Certified Cost Technician (CCT) – Technician Level
A CCT is an individual who has demonstrated proficiency in the basic skills and knowledge of total cost management. Generally, those seeking CCT certification represent early-career, young professionals who have not yet achieved the requisite years of experience needed to become certified as a Certified Cost Professional (CCP), or experienced mid- to late-career professionals who are working to advance their cost engineering skills.
Certified Cost Professional (CCP) – Professional Level
A CCP is an experienced practitioner with advanced knowledge and technical expertise to apply the broad principles and best practices of Total Cost Management (TCM) in the planning, execution and management of any organizational project or program. CCPs also demonstrate the ability to research and communicate aspects of TCM principles and practices to all levels of project or program stakeholders, both internally and externally.
Certified Estimating Professional (CEP) – Professional Level
A CEP is a professional with vital expertise to contribute to the economic evaluation of potential projects by supporting the development of budgets, project resource requirements and value engineering. By applying the estimating body of knowledge as outlined in AACE’s Recommended Practice 46R-11, the CEP estimates costs of a determined scope in order to advise management on project funding decisions. The CEP’s ability to clearly communicate cost estimates, both verbally and written, to all project stakeholders is critical to their success.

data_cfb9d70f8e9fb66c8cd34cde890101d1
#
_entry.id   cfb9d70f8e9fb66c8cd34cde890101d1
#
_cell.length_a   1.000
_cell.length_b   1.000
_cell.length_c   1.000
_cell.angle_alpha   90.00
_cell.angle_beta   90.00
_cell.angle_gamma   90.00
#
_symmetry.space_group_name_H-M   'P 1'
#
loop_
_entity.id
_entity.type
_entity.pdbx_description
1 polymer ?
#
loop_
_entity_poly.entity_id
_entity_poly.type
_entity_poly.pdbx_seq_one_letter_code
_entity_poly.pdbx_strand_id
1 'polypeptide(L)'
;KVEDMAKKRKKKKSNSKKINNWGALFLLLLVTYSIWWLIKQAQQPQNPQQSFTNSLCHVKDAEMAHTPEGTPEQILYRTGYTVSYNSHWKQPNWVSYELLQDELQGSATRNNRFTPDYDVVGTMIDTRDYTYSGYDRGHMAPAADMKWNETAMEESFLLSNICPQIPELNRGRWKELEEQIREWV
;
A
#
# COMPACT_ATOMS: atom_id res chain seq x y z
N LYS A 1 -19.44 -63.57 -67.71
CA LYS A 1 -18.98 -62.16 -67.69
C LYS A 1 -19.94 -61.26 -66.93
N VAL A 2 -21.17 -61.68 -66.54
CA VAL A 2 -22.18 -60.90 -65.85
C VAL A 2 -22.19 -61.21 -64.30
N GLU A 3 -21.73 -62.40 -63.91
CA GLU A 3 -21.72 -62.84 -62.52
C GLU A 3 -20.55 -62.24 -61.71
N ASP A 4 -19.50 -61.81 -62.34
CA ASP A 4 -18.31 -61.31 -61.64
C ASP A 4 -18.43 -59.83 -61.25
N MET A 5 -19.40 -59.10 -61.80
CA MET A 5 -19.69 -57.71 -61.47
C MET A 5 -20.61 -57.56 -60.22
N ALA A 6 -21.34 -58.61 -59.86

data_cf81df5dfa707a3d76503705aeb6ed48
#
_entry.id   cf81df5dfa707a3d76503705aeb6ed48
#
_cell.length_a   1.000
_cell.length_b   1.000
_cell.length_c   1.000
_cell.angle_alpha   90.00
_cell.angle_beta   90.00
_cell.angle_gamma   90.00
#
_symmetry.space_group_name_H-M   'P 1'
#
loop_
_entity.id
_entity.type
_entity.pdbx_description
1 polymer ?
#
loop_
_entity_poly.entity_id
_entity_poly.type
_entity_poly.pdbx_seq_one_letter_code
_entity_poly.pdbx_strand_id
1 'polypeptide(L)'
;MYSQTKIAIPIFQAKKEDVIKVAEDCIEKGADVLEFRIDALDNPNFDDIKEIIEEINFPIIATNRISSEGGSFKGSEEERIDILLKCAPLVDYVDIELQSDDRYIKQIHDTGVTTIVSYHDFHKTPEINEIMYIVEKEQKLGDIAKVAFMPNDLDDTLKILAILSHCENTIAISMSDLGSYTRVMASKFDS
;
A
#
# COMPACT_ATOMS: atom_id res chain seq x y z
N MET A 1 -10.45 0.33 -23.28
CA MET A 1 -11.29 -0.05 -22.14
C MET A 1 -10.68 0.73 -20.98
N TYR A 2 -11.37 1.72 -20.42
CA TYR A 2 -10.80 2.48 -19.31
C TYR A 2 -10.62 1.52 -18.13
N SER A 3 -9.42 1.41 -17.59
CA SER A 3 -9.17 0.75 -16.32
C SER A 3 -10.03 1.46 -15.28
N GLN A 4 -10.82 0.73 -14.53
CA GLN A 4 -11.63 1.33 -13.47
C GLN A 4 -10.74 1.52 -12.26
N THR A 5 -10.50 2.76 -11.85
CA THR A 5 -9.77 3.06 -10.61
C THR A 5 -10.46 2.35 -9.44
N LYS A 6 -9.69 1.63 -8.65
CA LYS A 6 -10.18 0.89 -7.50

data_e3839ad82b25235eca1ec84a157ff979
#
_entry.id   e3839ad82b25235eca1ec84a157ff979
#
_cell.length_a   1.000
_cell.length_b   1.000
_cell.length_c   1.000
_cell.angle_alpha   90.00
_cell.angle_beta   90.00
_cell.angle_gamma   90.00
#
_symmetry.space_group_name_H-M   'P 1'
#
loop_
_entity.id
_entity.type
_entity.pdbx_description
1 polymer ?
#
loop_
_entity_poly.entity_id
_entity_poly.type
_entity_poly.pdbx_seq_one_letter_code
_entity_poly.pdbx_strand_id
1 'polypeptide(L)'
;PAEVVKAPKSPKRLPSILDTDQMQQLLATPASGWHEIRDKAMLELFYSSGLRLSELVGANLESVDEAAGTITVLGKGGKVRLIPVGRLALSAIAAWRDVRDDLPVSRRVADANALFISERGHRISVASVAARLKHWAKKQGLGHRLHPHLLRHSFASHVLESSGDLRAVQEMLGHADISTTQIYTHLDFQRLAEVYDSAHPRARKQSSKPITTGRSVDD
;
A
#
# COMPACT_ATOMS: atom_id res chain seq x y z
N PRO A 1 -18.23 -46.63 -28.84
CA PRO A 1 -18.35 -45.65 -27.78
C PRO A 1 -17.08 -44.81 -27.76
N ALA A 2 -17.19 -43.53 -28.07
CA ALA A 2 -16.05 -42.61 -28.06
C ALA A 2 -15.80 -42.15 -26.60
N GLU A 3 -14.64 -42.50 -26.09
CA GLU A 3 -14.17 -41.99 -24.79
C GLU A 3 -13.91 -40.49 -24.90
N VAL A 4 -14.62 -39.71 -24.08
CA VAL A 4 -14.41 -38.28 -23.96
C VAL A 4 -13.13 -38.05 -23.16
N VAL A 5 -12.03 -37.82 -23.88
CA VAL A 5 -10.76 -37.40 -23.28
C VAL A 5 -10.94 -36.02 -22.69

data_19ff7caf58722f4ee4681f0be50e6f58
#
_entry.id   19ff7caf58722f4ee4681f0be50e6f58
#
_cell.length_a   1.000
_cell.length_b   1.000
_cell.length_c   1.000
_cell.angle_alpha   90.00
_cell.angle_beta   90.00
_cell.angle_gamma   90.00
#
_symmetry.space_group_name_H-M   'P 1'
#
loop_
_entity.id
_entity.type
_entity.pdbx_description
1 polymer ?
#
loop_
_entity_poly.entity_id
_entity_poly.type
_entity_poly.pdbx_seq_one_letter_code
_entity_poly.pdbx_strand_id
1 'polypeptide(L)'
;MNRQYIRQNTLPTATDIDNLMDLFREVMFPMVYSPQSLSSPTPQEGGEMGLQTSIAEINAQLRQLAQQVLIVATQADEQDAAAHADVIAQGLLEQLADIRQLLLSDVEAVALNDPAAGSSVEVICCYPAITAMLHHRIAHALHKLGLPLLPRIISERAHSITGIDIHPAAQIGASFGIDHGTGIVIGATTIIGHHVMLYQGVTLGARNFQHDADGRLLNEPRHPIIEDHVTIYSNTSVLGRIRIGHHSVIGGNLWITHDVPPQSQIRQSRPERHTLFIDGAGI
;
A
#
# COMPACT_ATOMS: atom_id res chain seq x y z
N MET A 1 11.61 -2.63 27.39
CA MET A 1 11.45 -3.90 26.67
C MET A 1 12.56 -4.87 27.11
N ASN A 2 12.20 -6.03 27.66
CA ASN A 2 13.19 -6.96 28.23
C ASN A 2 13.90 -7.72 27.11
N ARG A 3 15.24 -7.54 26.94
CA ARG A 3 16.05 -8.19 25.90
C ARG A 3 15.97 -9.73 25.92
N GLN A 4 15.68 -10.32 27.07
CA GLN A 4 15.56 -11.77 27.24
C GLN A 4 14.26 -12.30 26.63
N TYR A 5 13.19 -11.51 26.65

Earned Value Professional (EVP) – Professional Level
An EVP is a practitioner of Earned Value with demonstrated mastery of contract language as it relates to Earned Value application, the organization of a project’s scope into meaningful structure for execution; planning scheduling and budgeting the project work from initiation through close out using an integrated cost/schedule tool; highly proficient in monitoring project progress for performance measurement; an earned value management system (EVMS) and its related accounting component used to record actual costs for a project or activity; generating relevant reports, understanding and analyzing the information reported, using actual cost data from, or reconcilable with, the accounting system for management of a project or activity; and managing change to the scope of work and/or any deviation, performance trend, or change to an approved or baseline project control plan, throughout the life-cycle of a project or portfolio of projects in the public and/or private sector. The experienced EVP will have broad experiences in the interpretation of the EV data/metrics and possess the skills to provide coherent, relevant communications (oral and written) to all levels of project stakeholders (internal and external).
Certified Forensic Claims Consultant (CFCC) – Expertise Level
A CFCC is an experienced claims professional and testifying expert working in the construction dispute resolution and litigation support arenas. With emphasis on claims arising from design and construction projects in countries with common law or mixed law, where common law is part of mixed law, the CFCC represents practitioners and specialists who meet a demanding set of claims preparation and dispute resolution criteria comprising of experience, education, and compliance with industry-accepted ethical requirements.